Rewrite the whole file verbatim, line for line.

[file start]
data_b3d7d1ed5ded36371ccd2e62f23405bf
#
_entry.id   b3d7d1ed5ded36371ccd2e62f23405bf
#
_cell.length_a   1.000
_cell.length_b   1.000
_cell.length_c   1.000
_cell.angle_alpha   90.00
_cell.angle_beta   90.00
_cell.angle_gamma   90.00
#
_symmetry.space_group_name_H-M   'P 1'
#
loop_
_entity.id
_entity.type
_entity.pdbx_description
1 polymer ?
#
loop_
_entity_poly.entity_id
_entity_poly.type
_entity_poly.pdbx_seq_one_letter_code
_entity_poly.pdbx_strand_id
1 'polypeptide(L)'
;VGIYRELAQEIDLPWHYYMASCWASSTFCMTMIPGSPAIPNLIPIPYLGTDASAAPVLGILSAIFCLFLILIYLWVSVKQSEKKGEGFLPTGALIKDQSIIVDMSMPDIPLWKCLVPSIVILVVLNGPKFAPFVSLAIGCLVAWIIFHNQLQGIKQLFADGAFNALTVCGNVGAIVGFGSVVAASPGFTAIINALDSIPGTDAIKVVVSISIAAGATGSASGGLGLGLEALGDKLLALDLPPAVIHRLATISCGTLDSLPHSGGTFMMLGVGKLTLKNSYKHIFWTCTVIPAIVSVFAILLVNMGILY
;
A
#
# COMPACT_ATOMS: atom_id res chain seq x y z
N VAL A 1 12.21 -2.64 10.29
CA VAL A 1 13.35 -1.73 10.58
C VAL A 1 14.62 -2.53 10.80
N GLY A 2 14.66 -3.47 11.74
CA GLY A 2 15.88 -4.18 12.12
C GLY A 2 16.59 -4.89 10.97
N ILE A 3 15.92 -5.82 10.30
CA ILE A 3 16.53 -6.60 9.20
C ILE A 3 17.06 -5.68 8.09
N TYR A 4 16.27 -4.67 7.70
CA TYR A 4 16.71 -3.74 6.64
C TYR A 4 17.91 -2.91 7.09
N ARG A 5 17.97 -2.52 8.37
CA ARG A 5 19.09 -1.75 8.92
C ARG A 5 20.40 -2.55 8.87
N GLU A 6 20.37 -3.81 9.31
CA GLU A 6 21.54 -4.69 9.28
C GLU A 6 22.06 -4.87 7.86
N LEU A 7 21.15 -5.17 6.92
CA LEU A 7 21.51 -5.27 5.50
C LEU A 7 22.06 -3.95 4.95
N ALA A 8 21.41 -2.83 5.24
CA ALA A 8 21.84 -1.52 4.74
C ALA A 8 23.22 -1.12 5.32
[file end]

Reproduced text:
data_b3d7d1ed5ded36371ccd2e62f23405bf
#
_entry.id   b3d7d1ed5ded36371ccd2e62f23405bf
#
_cell.length_a   1.000
_cell.length_b   1.000
_cell.length_c   1.000
_cell.angle_alpha   90.00
_cell.angle_beta   90.00
_cell.angle_gamma   90.00
#
_symmetry.space_group_name_H-M   'P 1'
#
loop_
_entity.id
_entity.type
_entity.pdbx_description
1 polymer ?
#
loop_
_entity_poly.entity_id
_entity_poly.type
_entity_poly.pdbx_seq_one_letter_code
_entity_poly.pdbx_strand_id
1 'polypeptide(L)'
;VGIYRELAQEIDLPWHYYMASCWASSTFCMTMIPGSPAIPNLIPIPYLGTDASAAPVLGILSAIFCLFLILIYLWVSVKQSEKKGEGFLPTGALIKDQSIIVDMSMPDIPLWKCLVPSIVILVVLNGPKFAPFVSLAIGCLVAWIIFHNQLQGIKQLFADGAFNALTVCGNVGAIVGFGSVVAASPGFTAIINALDSIPGTDAIKVVVSISIAAGATGSASGGLGLGLEALGDKLLALDLPPAVIHRLATISCGTLDSLPHSGGTFMMLGVGKLTLKNSYKHIFWTCTVIPAIVSVFAILLVNMGILY
;
A
#
# COMPACT_ATOMS: atom_id res chain seq x y z
N VAL A 1 12.21 -2.64 10.29
CA VAL A 1 13.35 -1.73 10.58
C VAL A 1 14.62 -2.53 10.80
N GLY A 2 14.66 -3.47 11.74
CA GLY A 2 15.88 -4.18 12.12
C GLY A 2 16.59 -4.89 10.97
N ILE A 3 15.92 -5.82 10.30
CA ILE A 3 16.53 -6.60 9.20
C ILE A 3 17.06 -5.68 8.09
N TYR A 4 16.27 -4.67 7.70
CA TYR A 4 16.71 -3.74 6.64
C TYR A 4 17.91 -2.91 7.09
N ARG A 5 17.97 -2.52 8.37
CA ARG A 5 19.09 -1.75 8.92
C ARG A 5 20.40 -2.55 8.87
N GLU A 6 20.37 -3.81 9.31
CA GLU A 6 21.54 -4.69 9.28
C GLU A 6 22.06 -4.87 7.86
N LEU A 7 21.15 -5.17 6.92
CA LEU A 7 21.51 -5.27 5.50
C LEU A 7 22.06 -3.95 4.95
N ALA A 8 21.41 -2.83 5.24
CA ALA A 8 21.84 -1.52 4.74
C ALA A 8 23.22 -1.12 5.32